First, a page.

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Evolution of Home Equity Lending

December 20, 2017
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Anticipated loan demand is finally increasing after steadily falling since the financial crisis of 2007/2008.  Raddon’s 2017 national research indicates 28% of consumers anticipate opening a loan in the next 12 months.  This demand for loans has increased significantly from a low of 19% in 2015 and just 21% last year.  Home equities are among the products showing increasing demand.  The increase in demand is being fueled by rising home prices (up by one-third since 2009) and lower inventories of houses on the market. 

Recent regulations are having a major effect on the design of home equity products.  The most impactful regulation is the TILA-RESPA Integrated Disclosure (TRID) regulations of August 2015.  Since TRID was implemented, most banks have started offering home equity lines of credit with an option to lock in a portion or all of the balances into a fixed rate, fixed term product.  Some of Raddon’s clients have moved to this “hybrid” model as well.  Raddon expects this hybrid product will grow in popularity and become the new model for equity lending.

In Raddon’s newly released 2017 study: Lending Insights: Loan Demand Rebounds but Challenges Persist, we asked consumers about their preference for home equity products in a rising rate environment.  Consumers are more reluctant to select the traditional variable rate home equity line of credit and nearly a third of consumers expressed interest in the newer hybrid equity line/loan.  Homeowners want to protect themselves from the impact of rising interest rates in the future.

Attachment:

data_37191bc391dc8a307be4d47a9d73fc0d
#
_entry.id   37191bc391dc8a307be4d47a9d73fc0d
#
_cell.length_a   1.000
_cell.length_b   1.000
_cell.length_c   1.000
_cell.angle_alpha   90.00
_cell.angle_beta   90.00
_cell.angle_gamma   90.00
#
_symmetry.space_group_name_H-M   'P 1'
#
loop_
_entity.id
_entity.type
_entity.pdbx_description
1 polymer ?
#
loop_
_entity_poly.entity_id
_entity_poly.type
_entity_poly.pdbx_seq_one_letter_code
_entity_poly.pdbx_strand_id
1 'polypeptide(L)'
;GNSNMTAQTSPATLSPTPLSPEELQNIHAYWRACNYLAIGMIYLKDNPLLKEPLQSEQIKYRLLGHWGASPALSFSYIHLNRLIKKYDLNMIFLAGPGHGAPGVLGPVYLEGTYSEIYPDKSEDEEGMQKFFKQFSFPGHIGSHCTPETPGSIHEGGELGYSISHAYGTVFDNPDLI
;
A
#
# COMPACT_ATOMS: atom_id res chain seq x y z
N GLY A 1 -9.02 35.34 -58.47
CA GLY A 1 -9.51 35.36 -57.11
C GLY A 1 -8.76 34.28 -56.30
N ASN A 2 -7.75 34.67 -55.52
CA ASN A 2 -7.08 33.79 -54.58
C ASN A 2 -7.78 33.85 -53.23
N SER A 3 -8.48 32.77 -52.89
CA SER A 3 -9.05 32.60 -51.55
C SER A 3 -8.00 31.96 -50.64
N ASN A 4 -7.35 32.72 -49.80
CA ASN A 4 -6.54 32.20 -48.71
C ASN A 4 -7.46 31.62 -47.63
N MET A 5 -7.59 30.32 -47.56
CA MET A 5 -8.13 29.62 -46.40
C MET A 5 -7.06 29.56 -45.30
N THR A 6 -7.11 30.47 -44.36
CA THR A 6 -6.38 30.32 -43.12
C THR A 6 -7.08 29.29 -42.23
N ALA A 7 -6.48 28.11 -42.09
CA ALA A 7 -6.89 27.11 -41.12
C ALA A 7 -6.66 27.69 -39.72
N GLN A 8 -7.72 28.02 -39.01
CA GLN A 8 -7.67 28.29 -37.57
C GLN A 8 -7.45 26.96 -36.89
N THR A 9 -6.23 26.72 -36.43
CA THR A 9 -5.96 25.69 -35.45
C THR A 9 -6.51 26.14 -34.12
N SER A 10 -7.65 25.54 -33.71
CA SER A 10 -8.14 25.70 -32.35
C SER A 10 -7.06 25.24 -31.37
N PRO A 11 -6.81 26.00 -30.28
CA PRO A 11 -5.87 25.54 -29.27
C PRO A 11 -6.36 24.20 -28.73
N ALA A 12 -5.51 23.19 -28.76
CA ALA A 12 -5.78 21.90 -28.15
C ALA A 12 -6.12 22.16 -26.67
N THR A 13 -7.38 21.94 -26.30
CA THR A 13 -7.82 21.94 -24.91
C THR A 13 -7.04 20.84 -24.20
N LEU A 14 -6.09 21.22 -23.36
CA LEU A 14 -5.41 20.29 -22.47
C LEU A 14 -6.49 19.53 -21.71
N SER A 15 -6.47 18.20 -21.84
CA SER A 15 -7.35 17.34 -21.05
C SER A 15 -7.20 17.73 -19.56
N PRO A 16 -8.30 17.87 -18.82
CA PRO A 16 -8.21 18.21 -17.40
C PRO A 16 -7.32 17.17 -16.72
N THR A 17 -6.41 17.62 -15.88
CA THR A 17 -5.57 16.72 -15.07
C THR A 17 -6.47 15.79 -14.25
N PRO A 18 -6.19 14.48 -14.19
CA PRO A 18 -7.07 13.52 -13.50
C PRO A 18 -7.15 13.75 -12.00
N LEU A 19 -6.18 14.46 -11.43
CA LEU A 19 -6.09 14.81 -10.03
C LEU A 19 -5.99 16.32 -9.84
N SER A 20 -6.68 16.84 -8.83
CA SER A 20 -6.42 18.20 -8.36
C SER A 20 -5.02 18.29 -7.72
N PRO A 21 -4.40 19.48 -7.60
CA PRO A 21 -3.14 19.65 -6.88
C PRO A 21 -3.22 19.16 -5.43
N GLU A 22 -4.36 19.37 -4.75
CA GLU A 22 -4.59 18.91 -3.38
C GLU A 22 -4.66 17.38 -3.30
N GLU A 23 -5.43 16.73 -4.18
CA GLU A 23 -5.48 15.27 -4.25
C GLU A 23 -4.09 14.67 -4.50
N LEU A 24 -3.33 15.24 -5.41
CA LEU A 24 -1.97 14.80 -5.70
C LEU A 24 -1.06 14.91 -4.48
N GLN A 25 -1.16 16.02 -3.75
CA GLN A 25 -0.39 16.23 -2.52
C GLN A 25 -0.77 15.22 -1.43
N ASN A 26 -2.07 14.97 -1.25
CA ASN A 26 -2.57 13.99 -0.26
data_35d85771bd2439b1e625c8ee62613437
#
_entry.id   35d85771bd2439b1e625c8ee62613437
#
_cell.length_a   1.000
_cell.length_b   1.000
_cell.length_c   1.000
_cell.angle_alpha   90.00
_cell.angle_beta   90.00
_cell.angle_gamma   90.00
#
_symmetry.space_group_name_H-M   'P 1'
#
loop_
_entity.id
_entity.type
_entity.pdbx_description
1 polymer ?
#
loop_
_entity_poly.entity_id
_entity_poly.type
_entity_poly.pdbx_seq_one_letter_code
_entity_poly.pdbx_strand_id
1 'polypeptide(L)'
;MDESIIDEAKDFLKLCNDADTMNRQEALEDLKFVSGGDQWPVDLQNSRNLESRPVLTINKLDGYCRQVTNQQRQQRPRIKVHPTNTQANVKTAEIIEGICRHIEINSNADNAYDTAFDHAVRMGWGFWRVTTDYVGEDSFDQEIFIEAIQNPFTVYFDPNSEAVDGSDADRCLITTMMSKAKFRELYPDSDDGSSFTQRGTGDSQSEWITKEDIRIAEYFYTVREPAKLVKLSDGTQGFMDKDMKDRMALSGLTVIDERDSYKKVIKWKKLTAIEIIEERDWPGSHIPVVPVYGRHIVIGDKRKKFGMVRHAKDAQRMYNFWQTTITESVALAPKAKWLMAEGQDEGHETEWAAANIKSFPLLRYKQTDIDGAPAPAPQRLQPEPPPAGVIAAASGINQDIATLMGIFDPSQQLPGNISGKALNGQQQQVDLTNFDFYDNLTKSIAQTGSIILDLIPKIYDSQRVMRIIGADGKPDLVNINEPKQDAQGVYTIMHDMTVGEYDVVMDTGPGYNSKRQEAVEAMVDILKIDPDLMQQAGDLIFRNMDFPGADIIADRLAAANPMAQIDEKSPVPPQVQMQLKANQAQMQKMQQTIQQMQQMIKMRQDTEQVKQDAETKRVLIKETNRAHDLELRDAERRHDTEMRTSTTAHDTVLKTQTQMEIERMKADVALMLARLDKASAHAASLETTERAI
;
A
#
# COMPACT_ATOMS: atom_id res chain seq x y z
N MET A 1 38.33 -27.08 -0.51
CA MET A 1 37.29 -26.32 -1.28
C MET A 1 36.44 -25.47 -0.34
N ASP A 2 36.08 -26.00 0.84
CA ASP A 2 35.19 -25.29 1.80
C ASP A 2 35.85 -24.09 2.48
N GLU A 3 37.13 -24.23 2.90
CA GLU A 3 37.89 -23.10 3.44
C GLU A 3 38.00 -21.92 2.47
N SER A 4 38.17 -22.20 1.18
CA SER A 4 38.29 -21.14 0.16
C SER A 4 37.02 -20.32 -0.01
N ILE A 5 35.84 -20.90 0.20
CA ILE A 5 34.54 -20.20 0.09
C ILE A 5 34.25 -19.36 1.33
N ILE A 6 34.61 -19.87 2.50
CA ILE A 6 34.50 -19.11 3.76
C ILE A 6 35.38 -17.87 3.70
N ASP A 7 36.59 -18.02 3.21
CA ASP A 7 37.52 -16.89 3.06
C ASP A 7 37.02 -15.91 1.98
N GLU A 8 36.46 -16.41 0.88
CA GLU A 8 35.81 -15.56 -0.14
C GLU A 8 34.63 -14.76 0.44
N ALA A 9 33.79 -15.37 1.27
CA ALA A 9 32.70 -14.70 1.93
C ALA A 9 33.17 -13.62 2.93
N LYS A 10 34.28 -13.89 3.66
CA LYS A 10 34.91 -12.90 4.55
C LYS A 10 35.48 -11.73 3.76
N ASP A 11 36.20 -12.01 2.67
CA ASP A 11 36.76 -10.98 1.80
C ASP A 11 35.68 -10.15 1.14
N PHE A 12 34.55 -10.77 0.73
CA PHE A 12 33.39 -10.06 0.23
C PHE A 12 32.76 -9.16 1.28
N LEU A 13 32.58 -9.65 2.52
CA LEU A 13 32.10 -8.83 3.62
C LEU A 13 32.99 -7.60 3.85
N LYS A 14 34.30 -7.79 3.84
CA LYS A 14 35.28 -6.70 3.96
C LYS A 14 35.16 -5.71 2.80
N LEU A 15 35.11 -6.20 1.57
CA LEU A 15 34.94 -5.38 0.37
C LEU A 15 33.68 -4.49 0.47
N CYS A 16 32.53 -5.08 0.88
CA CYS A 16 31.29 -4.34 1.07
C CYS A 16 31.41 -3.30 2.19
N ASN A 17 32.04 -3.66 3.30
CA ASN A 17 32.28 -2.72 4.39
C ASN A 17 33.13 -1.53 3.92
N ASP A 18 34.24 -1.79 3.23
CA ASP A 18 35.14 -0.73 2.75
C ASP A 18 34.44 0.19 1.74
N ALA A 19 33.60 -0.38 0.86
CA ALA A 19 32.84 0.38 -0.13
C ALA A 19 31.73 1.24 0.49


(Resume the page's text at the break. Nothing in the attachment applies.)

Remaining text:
Raddon’s Performance Analytics (June 2017 data) shows stronger household penetration and growth for HELOCs versus home equity loans.  Households with home equity products have a strong relationship with their financial institution and typically belong to the most profitable household segment – the “A” profit segment (annual household profit of at least $500 or more per year).  Total deposit and loan balances are also very strong for these households.

Do Financial Institutions Offering the “Hybrid” HELOC Perform Better?

Raddon’s clients have been rolling out the hybrid HELOC products over the last few years.  One of the key benefits of offering the hybrid HELOC is it’s an evergreen lending product.  It is the one loan the consumer applies for once and can be used for as long as they remain in their current house.  As they pay down the fixed segments of the loan the available line grows and those funds can be reused for another purpose.

Shown below are some key performance statistics for two Raddon clients who offer hybrid HELOC products.  Consistent with our national data, household penetration is much stronger for the clients offering the hybrid HELOC versus the standard HELOC based on June 2017 Performance Analytics results.  The account balances are at least as high as what we see on average and one is significantly higher.  Growth in balances and households exceed the standard product offering.  Profit varies by institution but household profitability is strong for both.

The chart below shows results for two clients who offer the hybrid HELOC. 

Institutions considering offering hybrid HELOCs will need to think about a number of issues, including how they structure interest rates, fees, payment options and other considerations.  The table below shows how most hybrid HELOCs are structured.

Raddon believes this product will continue to grow and become the new model for home equity products.  Given the forecasted rising rate environment, a hybrid HELOC provides benefits to both the borrowers and lenders.  However, this product is more complex for institutions to implement and loan systems may restrict the product offering.  Furthermore, staff training and education is critical to the successful implementation of this product.  Your Raddon Strategic Advisor is ready to help you in the process.